Dr. Sreedharan was one of the recipients of the Economic Times awards for corporate excellence this year (2009). He said in his talk, “The hardest knock I received in my career spanning 50 years of professional life was the decision of Government of India to choose Broad Gauge for the Delhi Metro instead of the internationally favored Standard Gauge which I felt was the appropriate technology. At that time I even contemplated resigning as the managing director of the Delhi Metro Rail Corporation since I felt I should not be party to what I believed was the wrong technical decision. However, I subsequently changed my mind since the completion of the Delhi Metro project was essential for the benefit of the city of Delhi. DMRC had to adopt a very positive outlook towards this decision of the Government and we were able to complete Phase-I of the project 2 years and 9 months ahead of the schedule and within projected cost. Subsequently, the decision on what gauge should be adopted by Metro Systems has been left to the decision of the respective state governments and today three of the Delhi Metro rail lines including the modern hi-speed Airport Metro connection will be on Standard Gauge. All other cities which are planning Metros like Chennai, Bangalore and Cochin are also adopting Standard Gauge.”
This story depicts the essence of technical leadership and its 3 key attributes: (1) independent decision making (2) Influencing (3) Leading initiatives (what I refer to as 3-I model). Dr. Sreedharan had a strong view about the technical decision pertaining gauge. He had the ability to influence decisions on subsequent Metro rail projects and he lead the DMRC project successfully in spite of technical challenges. If you want to assess yourself as a technical leader, ask yourself (1) When was the last time I felt strongly about a technical decision? (2) Which key technical decisions am I influencing? (3) What technology initiative did I lead recently?
I have been facilitating a 1-day workshop on “Becoming a successful technical leader” for the past 2 years and the workshop is now 25+ sessions, 25+ organizations and 400+ participants old. During the workshop, we explore various aspects of technical leadership through case studies especially in the context of IT industry in India. At the end, participants prepare an action plan (what I call Systematic Investment Plan - SIP) for themselves. See the slides below.
Becoming a successful technical leader
View more presentations from vpdabholkar. (tags: leadership technical)
I will be facilitating an open program on 25th March 2009 in Hotel Royal Orchid Park Plaza in Bangalore. You can download the registration form (yes, there is an early bird discount). You may want to see a consolidated list of my articles on technical leadership.
I really want to work on my leadership skills and this might really help. Thank you for posting this.ReplyDelete
Contrary to the fan following for Dr. Sreedharan, I have never quite appreciated his engineering decisions. His choice of standard gauge over broad gauge ostensibly because it is used the world over is specious to say the least. Such decisions should be governed by quantifiable parameters rather than such herd mentality. The points put forth by Mr. V. K. J. Rane, Ex-MD of IRCON in the following article have more engineering merit than Dr. Sreedharan's.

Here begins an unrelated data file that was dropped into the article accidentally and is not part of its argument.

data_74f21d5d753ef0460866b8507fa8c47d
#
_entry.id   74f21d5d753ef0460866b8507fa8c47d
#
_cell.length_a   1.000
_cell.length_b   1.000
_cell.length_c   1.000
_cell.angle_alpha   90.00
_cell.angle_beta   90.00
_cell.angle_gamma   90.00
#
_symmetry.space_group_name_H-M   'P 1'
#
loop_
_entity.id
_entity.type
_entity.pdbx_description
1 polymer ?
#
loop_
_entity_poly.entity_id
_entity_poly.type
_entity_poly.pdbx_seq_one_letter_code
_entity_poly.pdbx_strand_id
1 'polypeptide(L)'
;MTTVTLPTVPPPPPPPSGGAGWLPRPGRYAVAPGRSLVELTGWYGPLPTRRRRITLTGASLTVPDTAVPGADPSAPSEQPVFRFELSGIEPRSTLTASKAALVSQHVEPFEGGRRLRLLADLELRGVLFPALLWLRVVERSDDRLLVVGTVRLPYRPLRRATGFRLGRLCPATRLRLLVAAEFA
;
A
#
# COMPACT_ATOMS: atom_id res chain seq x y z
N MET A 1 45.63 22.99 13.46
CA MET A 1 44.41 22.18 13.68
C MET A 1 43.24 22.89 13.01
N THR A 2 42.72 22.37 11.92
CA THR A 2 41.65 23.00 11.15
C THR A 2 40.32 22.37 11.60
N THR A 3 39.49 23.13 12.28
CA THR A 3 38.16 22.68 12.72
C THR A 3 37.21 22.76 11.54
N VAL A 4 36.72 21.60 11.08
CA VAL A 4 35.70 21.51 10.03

Another case in point is the overground metro in Bangalore. ES claims that he built Delhi's metro overground based on his experience of the Kolkata metro where taking it underground has cost the exchequer more than double of what it would have cost had it been overground. What was forgotten was that the soil Kolkata is alluvial with lot of water retention. Hence the entire tunnel is double walled with the gap between the inner tunnel with vaulted roof and the outer retainer wall serving as the seepage alley with the water being continuously pumped out. It is true that Delhi had a similar soil conditions and hence the decision. But what about Bangalore? The soil here is hard and rocky. If they were to go say 150 to 200 ft. deep and simply bore through it, the roof would stand on its own. Just the way most tunnels on the Indian Railway stand. They do not have a vaulted roof beyond the initial few meters from either end. So your only cost is to excavate the earth with very little concrete work needed. You may still have a vaulted roof, but only to prevent loose debris from falling and not to take any load. Imagine so much of greenery in Bangalore would have been saved.
I feel the man is more hyped than what his actual engineering abilities are. As for his managerial abilities, there can simply be no doubt. I am all ayes for it.
It is nice to hear from you after such a long time. Really appreciate you bringing the details of technical decisions related to standard vs broad gauge. I am sorry; I didn't know the technicalities of the decision. The link you provide gives more details.
I agree that having a well-defined criteria for decision making helps especially in an organization context. It creates an opportunity for a dialogue and brings fairness to the process. However, good decisions can also be intuitive and the decision maker himself is sometimes unaware of the underlying logic. Ramanujam is a classic example. When Hardy, his mentor and collaborator asked him to explain the steps that lead to the proof, Ramanujam would struggle. When relied too much on intuition without any check, it can easily fool even experts. There were cases where Ramanujam's formulae were incorrect.
Thanks for the note.